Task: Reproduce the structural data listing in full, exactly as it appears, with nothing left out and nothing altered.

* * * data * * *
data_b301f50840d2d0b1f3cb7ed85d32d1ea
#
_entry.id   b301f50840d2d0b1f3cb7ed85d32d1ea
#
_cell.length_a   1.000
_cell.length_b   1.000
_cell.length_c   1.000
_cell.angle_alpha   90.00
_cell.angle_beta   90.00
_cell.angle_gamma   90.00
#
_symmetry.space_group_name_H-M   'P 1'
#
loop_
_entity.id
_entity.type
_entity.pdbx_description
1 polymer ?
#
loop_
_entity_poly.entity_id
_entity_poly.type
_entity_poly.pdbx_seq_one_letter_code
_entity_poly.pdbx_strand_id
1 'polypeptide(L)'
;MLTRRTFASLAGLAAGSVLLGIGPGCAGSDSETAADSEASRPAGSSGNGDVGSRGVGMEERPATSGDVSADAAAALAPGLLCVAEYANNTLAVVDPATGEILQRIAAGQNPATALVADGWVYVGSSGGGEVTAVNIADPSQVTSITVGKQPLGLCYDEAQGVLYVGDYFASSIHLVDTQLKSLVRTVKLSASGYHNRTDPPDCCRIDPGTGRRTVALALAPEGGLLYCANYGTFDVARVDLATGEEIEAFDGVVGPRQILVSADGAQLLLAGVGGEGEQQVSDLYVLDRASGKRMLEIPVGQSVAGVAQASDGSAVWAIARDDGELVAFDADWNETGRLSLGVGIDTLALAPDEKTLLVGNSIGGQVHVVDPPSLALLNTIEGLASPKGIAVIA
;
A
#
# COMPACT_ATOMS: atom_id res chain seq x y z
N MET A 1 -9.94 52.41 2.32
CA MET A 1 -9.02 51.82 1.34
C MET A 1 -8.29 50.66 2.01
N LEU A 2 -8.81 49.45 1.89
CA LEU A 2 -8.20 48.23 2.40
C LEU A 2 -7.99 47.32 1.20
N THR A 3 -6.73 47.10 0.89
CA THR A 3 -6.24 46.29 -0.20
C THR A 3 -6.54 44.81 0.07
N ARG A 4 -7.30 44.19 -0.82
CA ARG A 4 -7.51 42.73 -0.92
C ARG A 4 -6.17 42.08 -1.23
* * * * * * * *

data_b301f50840d2d0b1f3cb7ed85d32d1ea
#
_entry.id   b301f50840d2d0b1f3cb7ed85d32d1ea
#
_cell.length_a   1.000
_cell.length_b   1.000
_cell.length_c   1.000
_cell.angle_alpha   90.00
_cell.angle_beta   90.00
_cell.angle_gamma   90.00
#
_symmetry.space_group_name_H-M   'P 1'
#
loop_
_entity.id
_entity.type
_entity.pdbx_description
1 polymer ?
#
loop_
_entity_poly.entity_id
_entity_poly.type
_entity_poly.pdbx_seq_one_letter_code
_entity_poly.pdbx_strand_id
1 'polypeptide(L)'
;MLTRRTFASLAGLAAGSVLLGIGPGCAGSDSETAADSEASRPAGSSGNGDVGSRGVGMEERPATSGDVSADAAAALAPGLLCVAEYANNTLAVVDPATGEILQRIAAGQNPATALVADGWVYVGSSGGGEVTAVNIADPSQVTSITVGKQPLGLCYDEAQGVLYVGDYFASSIHLVDTQLKSLVRTVKLSASGYHNRTDPPDCCRIDPGTGRRTVALALAPEGGLLYCANYGTFDVARVDLATGEEIEAFDGVVGPRQILVSADGAQLLLAGVGGEGEQQVSDLYVLDRASGKRMLEIPVGQSVAGVAQASDGSAVWAIARDDGELVAFDADWNETGRLSLGVGIDTLALAPDEKTLLVGNSIGGQVHVVDPPSLALLNTIEGLASPKGIAVIA
;
A
#
# COMPACT_ATOMS: atom_id res chain seq x y z
N MET A 1 -9.94 52.41 2.32
CA MET A 1 -9.02 51.82 1.34
C MET A 1 -8.29 50.66 2.01
N LEU A 2 -8.81 49.45 1.89
CA LEU A 2 -8.20 48.23 2.40
C LEU A 2 -7.99 47.32 1.20
N THR A 3 -6.73 47.10 0.89
CA THR A 3 -6.24 46.29 -0.20
C THR A 3 -6.54 44.81 0.07
N ARG A 4 -7.30 44.19 -0.82
CA ARG A 4 -7.51 42.73 -0.92
C ARG A 4 -6.17 42.08 -1.23